ABC Execs Were Convinced Matt Lauer Was Coming To ABC Last Year, Report Says


Matt Lauer and Today have been the subject of many rumors and much analysis over the past few months, and a new story by Joe Hagan in New York magazine this week takes an in-depth look at Lauer’s relationship with the morning show and its “implosion.” Of course, much of the story takes a look into the ordeal surrounding Ann Curry‘s exit, but it includes one particularly interesting nugget: At one point, ABC executives were convinced Lauer was making the move to their network.

In the wake of learning of Curry’s exit, Lauer had a window of time in which to pursue other opportunities, which he appeared to take seriously, the story notes, “possibly a negotiating tactic.” Working with then-NBC head Jeff Zucker, Lauer had developed an idea for a show with Katie Couric (Lauer would be a co-host on a daytime show with Couric as well as an ABC News personality). Lauer also met with Bob Iger, CEO of Disney (ABC’s parent company) and ABC News’ Ben Sherwood.

The three, it appears, were solidly under the impression Lauer would be heading to ABC:

What happened next would color everything that happened ­after: For a few days in late March, Iger, Zucker, and Sherwood all believed they had been told by both Lauer and his agent, Ken Linder, that Lauer was coming to ABC. In their minds, the deal was done, with only the legalities to be worked out.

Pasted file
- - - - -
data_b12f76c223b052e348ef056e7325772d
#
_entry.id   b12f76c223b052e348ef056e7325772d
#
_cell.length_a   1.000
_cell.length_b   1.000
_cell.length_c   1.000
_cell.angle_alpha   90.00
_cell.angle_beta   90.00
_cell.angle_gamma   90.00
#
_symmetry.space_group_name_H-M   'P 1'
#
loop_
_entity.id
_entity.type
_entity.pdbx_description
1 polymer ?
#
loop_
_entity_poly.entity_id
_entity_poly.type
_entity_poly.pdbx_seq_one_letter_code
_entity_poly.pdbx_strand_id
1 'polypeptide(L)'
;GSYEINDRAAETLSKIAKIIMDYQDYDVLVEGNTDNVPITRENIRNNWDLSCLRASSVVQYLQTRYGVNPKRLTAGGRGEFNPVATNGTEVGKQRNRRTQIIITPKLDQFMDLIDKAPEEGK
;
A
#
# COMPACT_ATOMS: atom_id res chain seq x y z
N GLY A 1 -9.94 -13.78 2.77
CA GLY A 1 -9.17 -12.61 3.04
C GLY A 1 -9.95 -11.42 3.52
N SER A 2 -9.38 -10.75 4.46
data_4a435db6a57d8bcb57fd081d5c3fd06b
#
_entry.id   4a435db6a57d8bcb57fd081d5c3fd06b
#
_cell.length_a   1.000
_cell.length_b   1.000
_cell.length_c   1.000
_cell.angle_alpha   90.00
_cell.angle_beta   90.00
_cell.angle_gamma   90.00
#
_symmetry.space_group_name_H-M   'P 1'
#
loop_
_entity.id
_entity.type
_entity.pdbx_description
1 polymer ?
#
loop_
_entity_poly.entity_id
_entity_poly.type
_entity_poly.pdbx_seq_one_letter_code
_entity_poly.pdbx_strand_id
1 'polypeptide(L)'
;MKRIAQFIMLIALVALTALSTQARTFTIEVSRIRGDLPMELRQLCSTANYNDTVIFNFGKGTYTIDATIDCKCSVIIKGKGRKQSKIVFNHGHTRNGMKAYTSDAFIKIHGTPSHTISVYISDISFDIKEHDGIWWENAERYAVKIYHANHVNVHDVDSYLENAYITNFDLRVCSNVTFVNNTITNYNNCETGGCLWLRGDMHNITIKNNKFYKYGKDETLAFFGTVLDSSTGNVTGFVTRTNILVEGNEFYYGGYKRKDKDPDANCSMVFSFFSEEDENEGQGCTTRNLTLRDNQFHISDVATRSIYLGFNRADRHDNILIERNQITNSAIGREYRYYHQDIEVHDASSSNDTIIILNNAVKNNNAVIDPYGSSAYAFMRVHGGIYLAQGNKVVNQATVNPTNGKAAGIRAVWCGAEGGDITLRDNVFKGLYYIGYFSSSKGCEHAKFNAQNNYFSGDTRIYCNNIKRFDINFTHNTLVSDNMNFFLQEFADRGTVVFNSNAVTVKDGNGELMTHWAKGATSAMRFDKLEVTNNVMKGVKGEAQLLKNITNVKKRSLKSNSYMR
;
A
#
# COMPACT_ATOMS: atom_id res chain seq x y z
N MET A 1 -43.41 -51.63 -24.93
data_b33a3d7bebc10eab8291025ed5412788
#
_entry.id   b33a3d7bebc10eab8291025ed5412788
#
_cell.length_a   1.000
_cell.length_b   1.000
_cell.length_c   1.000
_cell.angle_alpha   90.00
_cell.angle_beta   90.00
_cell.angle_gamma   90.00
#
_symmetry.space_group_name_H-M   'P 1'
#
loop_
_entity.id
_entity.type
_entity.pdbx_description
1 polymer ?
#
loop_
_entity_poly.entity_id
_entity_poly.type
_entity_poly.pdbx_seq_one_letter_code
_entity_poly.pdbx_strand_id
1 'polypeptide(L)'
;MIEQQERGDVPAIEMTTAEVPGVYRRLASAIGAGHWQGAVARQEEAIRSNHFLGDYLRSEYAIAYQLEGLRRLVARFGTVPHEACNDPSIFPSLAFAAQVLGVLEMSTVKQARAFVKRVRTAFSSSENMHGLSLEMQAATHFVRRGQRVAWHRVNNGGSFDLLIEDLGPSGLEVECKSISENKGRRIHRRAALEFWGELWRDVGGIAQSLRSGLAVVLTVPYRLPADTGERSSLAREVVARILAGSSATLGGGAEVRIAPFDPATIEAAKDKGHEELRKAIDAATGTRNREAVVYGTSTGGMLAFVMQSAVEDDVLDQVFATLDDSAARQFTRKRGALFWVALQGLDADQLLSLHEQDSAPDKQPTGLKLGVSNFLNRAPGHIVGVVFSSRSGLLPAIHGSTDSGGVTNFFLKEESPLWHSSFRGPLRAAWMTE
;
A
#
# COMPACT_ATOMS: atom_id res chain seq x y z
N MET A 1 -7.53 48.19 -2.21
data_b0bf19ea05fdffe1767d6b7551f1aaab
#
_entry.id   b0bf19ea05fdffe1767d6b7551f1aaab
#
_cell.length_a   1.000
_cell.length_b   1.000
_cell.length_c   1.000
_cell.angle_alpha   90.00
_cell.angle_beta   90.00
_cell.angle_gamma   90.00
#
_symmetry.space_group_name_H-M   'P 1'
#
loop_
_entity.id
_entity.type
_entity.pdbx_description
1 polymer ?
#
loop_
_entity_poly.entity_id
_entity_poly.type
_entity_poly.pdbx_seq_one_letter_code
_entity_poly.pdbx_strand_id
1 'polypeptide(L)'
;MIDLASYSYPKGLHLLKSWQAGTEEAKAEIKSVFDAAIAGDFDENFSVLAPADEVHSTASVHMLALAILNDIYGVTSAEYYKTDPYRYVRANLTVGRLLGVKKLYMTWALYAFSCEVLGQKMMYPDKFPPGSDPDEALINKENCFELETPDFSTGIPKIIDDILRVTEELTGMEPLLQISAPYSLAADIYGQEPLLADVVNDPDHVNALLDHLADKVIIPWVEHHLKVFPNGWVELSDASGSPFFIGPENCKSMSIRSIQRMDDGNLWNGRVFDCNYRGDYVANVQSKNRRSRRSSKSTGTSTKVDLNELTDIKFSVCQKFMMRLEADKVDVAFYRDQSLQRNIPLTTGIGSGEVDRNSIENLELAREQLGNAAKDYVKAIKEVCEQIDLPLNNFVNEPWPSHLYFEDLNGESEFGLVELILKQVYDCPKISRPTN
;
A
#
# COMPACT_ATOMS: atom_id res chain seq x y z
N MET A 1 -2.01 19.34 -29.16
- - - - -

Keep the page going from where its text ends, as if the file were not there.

And they were wrong, receiving a “thanks but no thanks” call soon afterward. Getting Lauer to NBC was seen has a way to topple NBC’s “house of cards” and help propel Good Morning America. So it followed that Lauer declining the offer did not go over well:

Iger was infuriated, as was Zucker. Sherwood would not soon forget: In the months to come, he would spend an inordinate amount of time poking at Lauer and reveling in Schadenfreude.

Much of the rest of the story goes into the Lauer’s public perception as the villain in this story — the blame he received for Curry’s departure (Lauer “simply didn’t like” Curry, Hagan writes) and the barrage of media coverage it received. Hagan spoke to the cast of Today, asking why Curry never helped repair the image.

“You’d have to ask her that,” Al Roker replied. Asked whether Lauer himself ever reached out to Curry to about helping the perception, Lauer said he didn’t. It wasn’t his focus, he noted.

“Because I’m concentrating on doing the show,” Lauer said, “not concentrating on spinning the damage and trying to end the negativity on a daily basis.”

Read the full story here.

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